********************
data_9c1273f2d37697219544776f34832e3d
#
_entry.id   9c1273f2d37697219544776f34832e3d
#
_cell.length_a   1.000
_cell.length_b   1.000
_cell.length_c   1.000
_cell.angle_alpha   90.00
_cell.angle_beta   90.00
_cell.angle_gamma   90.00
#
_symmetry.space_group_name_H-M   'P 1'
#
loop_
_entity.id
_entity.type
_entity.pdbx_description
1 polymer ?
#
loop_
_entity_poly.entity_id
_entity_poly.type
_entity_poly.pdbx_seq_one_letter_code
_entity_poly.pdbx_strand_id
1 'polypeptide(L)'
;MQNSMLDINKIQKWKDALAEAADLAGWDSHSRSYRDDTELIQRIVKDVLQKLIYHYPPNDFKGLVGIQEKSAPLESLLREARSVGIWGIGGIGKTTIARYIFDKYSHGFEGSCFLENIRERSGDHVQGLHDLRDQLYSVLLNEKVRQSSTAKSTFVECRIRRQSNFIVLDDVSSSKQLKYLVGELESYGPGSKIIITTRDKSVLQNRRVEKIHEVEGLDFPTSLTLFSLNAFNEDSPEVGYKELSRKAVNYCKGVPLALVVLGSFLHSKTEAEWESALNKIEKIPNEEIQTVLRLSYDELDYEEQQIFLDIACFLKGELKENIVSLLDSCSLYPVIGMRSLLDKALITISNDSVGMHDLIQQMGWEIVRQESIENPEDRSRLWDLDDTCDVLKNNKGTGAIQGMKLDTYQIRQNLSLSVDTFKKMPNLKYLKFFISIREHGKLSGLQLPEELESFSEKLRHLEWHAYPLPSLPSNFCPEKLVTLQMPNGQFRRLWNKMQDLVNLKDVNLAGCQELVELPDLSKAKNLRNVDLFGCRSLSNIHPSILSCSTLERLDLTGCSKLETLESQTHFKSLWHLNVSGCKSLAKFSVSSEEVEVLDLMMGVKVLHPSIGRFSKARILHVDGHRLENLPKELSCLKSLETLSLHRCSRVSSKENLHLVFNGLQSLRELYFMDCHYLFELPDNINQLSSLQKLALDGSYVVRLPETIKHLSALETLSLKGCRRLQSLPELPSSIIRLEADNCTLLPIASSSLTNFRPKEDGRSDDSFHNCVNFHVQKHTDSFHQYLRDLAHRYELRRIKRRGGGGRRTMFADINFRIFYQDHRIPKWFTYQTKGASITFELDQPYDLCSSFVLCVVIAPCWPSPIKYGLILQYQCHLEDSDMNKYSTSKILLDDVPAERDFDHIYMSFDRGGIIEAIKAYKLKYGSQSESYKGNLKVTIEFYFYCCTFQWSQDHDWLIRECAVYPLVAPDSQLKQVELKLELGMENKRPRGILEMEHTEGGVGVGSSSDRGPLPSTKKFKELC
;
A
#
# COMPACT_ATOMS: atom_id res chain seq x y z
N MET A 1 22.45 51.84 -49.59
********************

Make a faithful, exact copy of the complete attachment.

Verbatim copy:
data_9c1273f2d37697219544776f34832e3d
#
_entry.id   9c1273f2d37697219544776f34832e3d
#
_cell.length_a   1.000
_cell.length_b   1.000
_cell.length_c   1.000
_cell.angle_alpha   90.00
_cell.angle_beta   90.00
_cell.angle_gamma   90.00
#
_symmetry.space_group_name_H-M   'P 1'
#
loop_
_entity.id
_entity.type
_entity.pdbx_description
1 polymer ?
#
loop_
_entity_poly.entity_id
_entity_poly.type
_entity_poly.pdbx_seq_one_letter_code
_entity_poly.pdbx_strand_id
1 'polypeptide(L)'
;MQNSMLDINKIQKWKDALAEAADLAGWDSHSRSYRDDTELIQRIVKDVLQKLIYHYPPNDFKGLVGIQEKSAPLESLLREARSVGIWGIGGIGKTTIARYIFDKYSHGFEGSCFLENIRERSGDHVQGLHDLRDQLYSVLLNEKVRQSSTAKSTFVECRIRRQSNFIVLDDVSSSKQLKYLVGELESYGPGSKIIITTRDKSVLQNRRVEKIHEVEGLDFPTSLTLFSLNAFNEDSPEVGYKELSRKAVNYCKGVPLALVVLGSFLHSKTEAEWESALNKIEKIPNEEIQTVLRLSYDELDYEEQQIFLDIACFLKGELKENIVSLLDSCSLYPVIGMRSLLDKALITISNDSVGMHDLIQQMGWEIVRQESIENPEDRSRLWDLDDTCDVLKNNKGTGAIQGMKLDTYQIRQNLSLSVDTFKKMPNLKYLKFFISIREHGKLSGLQLPEELESFSEKLRHLEWHAYPLPSLPSNFCPEKLVTLQMPNGQFRRLWNKMQDLVNLKDVNLAGCQELVELPDLSKAKNLRNVDLFGCRSLSNIHPSILSCSTLERLDLTGCSKLETLESQTHFKSLWHLNVSGCKSLAKFSVSSEEVEVLDLMMGVKVLHPSIGRFSKARILHVDGHRLENLPKELSCLKSLETLSLHRCSRVSSKENLHLVFNGLQSLRELYFMDCHYLFELPDNINQLSSLQKLALDGSYVVRLPETIKHLSALETLSLKGCRRLQSLPELPSSIIRLEADNCTLLPIASSSLTNFRPKEDGRSDDSFHNCVNFHVQKHTDSFHQYLRDLAHRYELRRIKRRGGGGRRTMFADINFRIFYQDHRIPKWFTYQTKGASITFELDQPYDLCSSFVLCVVIAPCWPSPIKYGLILQYQCHLEDSDMNKYSTSKILLDDVPAERDFDHIYMSFDRGGIIEAIKAYKLKYGSQSESYKGNLKVTIEFYFYCCTFQWSQDHDWLIRECAVYPLVAPDSQLKQVELKLELGMENKRPRGILEMEHTEGGVGVGSSSDRGPLPSTKKFKELC
;
A
#
# COMPACT_ATOMS: atom_id res chain seq x y z
N MET A 1 22.45 51.84 -49.59